I had a Kawasaki Mule 550 with a trailer hitch for ten years, and found it very useful for moving small boats and utility trailers around, and even launching and retrieving lightweight craft such as jetskis or our Hobie Adventure Islands. The little Mule made maneuvering boats into and out of tight spaces easier than it would be with my pickup truck.
In 2010 I sold the Mule and bought an old 48 volt Club Car that had recently received a 4 inch lift kit and new tires. Luke the Cowdog really likes it. I wanted the quiet of electric power and the rear seat that flips down to make a small bed, but on this cart the rear seat had some rust problems and there was no trailer hitch. I set to work right away to correct those problems.
Removing the Rear Seat
The first step was to remove the foot rest from the rear seat frame. I was surprised that none of the rusty bolts were frozen, and with a little oil I was able to free them all and pull the footrest off the frame. I suspect this cart was used in a marina or beach environment because of all the rust on the underside of the footrest behind each wheel.
The rear seat frame also came off without too much of a fight. It has a lot of rust showing, but most of it is not as bad as it looks. There is still plenty of metal left, except in one spot where it rusted through. More on that below...
Seat Frame Disassembly and Cleaning
The hand rails and footrest supports came off the frame without too much trouble, but when it came time to remove the plastic seat base from the frame one rusted bolt proved impossible to remove and had to be cut using the Rotozip with a metal cutting wheel.
Removal of coarse rust flakes was done initially by just dropping each piece a short distance onto concrete to see what flaked off. After that, I went to the Rotozip with a very coarse sanding wheel. It worked pretty well, but my first wheel was already pretty worn out. I caught an edge with the replacement sanding disk and tore an edge off it. I thought the Rotozip was going to fly apart in my hands due to the unbalanced disk, and shut it down right away. Time for the inevitable trip to Home Depot...
More Rust Removal
The local Home Depot had one old Rotozip machine on display, obviously gathering dust, and no parts. I guess I'm the only one who still likes these things. Anyway, after poking around a bit, I found some "Turbo Cut Discs" that looked pretty good and bought those. I was very satisfied with the results. Just a touch removed rust down to the metal, and I had to be careful not to grind away too much.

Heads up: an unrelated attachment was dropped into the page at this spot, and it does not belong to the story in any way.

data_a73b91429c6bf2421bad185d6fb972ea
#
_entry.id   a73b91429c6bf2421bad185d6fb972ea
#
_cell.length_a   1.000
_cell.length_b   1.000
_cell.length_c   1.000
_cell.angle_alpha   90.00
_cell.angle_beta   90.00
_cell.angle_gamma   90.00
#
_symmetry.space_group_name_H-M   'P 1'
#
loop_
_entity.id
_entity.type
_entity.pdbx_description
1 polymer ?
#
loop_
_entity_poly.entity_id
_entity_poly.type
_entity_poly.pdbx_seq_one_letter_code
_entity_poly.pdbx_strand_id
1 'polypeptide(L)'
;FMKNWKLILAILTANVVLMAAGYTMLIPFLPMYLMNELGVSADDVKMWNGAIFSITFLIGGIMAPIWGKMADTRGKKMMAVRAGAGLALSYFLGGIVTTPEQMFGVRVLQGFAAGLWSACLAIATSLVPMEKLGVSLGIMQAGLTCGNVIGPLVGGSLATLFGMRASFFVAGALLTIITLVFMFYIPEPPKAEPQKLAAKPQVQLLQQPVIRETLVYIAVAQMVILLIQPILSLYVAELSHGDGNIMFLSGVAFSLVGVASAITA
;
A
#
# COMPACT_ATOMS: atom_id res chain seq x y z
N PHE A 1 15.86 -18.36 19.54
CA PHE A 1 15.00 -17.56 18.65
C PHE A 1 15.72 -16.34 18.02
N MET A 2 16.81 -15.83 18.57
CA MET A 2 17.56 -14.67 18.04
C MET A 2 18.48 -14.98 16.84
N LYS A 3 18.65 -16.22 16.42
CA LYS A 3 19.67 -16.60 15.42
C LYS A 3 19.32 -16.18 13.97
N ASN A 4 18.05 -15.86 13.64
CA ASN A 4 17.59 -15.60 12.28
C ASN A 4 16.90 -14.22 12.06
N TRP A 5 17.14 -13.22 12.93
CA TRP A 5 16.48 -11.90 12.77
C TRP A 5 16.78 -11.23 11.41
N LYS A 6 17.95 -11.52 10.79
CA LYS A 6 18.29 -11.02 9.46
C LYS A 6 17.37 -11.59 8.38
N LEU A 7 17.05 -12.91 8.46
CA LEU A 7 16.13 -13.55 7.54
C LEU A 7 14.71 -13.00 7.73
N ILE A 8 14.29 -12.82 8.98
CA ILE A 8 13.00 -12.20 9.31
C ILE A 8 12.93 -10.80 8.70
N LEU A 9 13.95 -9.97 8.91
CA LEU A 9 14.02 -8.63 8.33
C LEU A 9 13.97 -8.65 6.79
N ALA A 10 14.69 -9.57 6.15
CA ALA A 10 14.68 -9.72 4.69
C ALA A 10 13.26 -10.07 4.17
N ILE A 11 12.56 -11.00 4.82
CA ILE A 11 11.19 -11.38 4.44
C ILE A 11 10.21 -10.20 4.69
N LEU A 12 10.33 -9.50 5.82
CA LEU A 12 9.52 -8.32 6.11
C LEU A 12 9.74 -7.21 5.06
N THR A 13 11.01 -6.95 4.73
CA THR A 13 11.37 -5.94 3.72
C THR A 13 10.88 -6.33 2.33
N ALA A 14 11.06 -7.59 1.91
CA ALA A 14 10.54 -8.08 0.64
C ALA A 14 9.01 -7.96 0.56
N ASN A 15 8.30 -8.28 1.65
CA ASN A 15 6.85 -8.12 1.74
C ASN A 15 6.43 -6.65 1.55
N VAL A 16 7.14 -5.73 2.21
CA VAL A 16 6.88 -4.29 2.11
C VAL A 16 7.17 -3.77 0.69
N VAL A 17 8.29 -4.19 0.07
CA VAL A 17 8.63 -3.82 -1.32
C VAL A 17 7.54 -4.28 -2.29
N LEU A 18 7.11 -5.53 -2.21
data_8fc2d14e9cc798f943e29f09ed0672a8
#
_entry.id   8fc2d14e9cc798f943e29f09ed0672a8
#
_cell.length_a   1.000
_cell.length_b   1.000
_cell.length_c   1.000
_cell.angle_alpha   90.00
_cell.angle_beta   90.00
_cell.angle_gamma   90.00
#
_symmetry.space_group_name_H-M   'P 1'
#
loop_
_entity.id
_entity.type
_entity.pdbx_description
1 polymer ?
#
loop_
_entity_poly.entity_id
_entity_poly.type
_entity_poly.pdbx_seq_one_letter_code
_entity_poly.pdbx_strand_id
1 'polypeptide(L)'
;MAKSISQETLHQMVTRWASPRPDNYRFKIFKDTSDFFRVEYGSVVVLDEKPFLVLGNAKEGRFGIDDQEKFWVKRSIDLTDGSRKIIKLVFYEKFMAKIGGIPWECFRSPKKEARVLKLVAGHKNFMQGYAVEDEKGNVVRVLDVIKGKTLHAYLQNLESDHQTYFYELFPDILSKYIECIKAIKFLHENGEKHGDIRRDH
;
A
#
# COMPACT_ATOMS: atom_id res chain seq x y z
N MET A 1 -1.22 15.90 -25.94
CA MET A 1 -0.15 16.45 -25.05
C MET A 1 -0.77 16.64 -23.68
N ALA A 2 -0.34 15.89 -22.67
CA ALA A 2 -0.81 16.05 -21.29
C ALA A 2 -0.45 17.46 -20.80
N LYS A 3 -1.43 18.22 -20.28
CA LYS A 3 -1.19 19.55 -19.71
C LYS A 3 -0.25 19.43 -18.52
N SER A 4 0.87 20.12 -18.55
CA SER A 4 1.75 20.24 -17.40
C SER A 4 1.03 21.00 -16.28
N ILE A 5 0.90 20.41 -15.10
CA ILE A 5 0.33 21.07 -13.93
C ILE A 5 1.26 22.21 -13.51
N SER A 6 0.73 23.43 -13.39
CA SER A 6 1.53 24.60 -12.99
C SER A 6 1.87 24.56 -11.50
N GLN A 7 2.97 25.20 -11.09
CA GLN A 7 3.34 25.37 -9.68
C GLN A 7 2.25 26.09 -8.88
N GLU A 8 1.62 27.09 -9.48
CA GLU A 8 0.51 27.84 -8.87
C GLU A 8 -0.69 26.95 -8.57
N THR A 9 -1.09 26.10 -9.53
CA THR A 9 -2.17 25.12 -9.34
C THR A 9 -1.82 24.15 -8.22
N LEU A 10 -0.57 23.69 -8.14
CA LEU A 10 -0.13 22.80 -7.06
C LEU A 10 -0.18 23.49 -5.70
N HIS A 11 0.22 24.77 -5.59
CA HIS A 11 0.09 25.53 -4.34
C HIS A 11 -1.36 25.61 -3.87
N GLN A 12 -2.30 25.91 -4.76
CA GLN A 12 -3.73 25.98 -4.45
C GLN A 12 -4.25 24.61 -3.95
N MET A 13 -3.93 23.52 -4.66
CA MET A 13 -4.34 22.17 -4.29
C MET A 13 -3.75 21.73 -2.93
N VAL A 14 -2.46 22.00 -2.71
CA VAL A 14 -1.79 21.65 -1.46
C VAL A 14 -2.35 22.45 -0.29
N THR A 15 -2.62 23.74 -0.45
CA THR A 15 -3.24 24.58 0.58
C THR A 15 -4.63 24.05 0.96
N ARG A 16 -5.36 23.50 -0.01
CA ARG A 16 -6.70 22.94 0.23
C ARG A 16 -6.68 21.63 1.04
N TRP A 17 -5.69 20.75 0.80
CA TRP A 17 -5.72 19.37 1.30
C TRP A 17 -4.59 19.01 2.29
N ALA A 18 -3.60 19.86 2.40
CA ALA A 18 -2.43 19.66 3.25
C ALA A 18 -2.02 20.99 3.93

After all the rust was gone from easily accessible areas, I went on to the Dremel Multimax tool with triangular sanding attachment. It made short work of the corners.
With the major rust gone, I went over the whole thing with wire wheels, both drill mounted and on the bench grinder.
Cleaning Up Rusted Out Area
One corner of the seat frame had rusted out in a couple of places, so I decided to clean that area up and fill it with JB Weld. The small conical wire wheel on the Rotozip did a great job of getting down to clean metal, but wore out about the time the job was done.
Filling Rust Hole With JB Weld
After cleaning up the bare metal left by the wire wheel, I put some masking tape around the underside of the frame to cover the backs of the holes, then mixed up a little JB Weld and filled the area.
Preparation for Primer
Once I had done all the good that could be done by wire wheels and sanding, I washed all the pieces with soap and water and set them in the sun to dry thoroughly, then in the shade to cool back down for painting. I decided to paint the pieces on my yard trailer so I could move the whole group to keep them in the shade. A little extra paint could not hurt the rusty old trailer!
The Rustoleum Rusty Metal Primer has a rust colored cap, which helped me to quickly find it in the store and distinguish it from the clean metal primer, but did they have to make the paint itself rust colored? It makes it harder to tell where you have primed the rusty metal.
Preparation for Primer
Once all the pieces were primed on both sides, I applied a few coats of Rustoleum black spray paint to each piece. I left them to dry for a day and then reassembled the frame.
Reinstalling the Seat and Adding Trailer Hitch
I put the seat back on the cart, but immediately removed the footrest to drill the four holes to mount the trailer hitch.
Testing New Golf Cart Trailer Hitch
I had to add some thick washers to the spacers that came with the Golf Cart Trailer Hitch Kit to get the hitch receiver down low enough, but once I got it right I put the hitch right to work clearing some branches from the yard, under Cowdog supervision of course.